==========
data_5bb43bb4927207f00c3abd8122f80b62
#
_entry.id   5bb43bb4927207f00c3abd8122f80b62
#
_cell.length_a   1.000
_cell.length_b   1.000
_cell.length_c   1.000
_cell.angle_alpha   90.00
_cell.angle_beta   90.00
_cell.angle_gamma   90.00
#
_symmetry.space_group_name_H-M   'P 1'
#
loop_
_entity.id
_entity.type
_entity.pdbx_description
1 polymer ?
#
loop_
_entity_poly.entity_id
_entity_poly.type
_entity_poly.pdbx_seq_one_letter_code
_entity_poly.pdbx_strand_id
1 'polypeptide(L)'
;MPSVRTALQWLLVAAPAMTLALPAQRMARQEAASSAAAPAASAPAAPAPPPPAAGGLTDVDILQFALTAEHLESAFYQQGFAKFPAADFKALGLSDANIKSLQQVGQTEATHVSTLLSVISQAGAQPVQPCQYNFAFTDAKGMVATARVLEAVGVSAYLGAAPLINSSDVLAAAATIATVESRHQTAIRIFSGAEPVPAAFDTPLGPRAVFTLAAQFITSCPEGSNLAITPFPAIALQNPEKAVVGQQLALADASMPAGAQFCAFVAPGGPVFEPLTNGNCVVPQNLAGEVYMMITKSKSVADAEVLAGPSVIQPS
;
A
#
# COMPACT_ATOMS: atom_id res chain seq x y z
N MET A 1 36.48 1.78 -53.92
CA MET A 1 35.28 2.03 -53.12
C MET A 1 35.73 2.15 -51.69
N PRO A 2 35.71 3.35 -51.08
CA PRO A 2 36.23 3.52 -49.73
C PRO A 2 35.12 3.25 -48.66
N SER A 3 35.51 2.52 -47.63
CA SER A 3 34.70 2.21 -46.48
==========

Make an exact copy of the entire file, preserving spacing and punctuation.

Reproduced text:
data_5bb43bb4927207f00c3abd8122f80b62
#
_entry.id   5bb43bb4927207f00c3abd8122f80b62
#
_cell.length_a   1.000
_cell.length_b   1.000
_cell.length_c   1.000
_cell.angle_alpha   90.00
_cell.angle_beta   90.00
_cell.angle_gamma   90.00
#
_symmetry.space_group_name_H-M   'P 1'
#
loop_
_entity.id
_entity.type
_entity.pdbx_description
1 polymer ?
#
loop_
_entity_poly.entity_id
_entity_poly.type
_entity_poly.pdbx_seq_one_letter_code
_entity_poly.pdbx_strand_id
1 'polypeptide(L)'
;MPSVRTALQWLLVAAPAMTLALPAQRMARQEAASSAAAPAASAPAAPAPPPPAAGGLTDVDILQFALTAEHLESAFYQQGFAKFPAADFKALGLSDANIKSLQQVGQTEATHVSTLLSVISQAGAQPVQPCQYNFAFTDAKGMVATARVLEAVGVSAYLGAAPLINSSDVLAAAATIATVESRHQTAIRIFSGAEPVPAAFDTPLGPRAVFTLAAQFITSCPEGSNLAITPFPAIALQNPEKAVVGQQLALADASMPAGAQFCAFVAPGGPVFEPLTNGNCVVPQNLAGEVYMMITKSKSVADAEVLAGPSVIQPS
;
A
#
# COMPACT_ATOMS: atom_id res chain seq x y z
N MET A 1 36.48 1.78 -53.92
CA MET A 1 35.28 2.03 -53.12
C MET A 1 35.73 2.15 -51.69
N PRO A 2 35.71 3.35 -51.08
CA PRO A 2 36.23 3.52 -49.73
C PRO A 2 35.12 3.25 -48.66
N SER A 3 35.51 2.52 -47.63
CA SER A 3 34.70 2.21 -46.48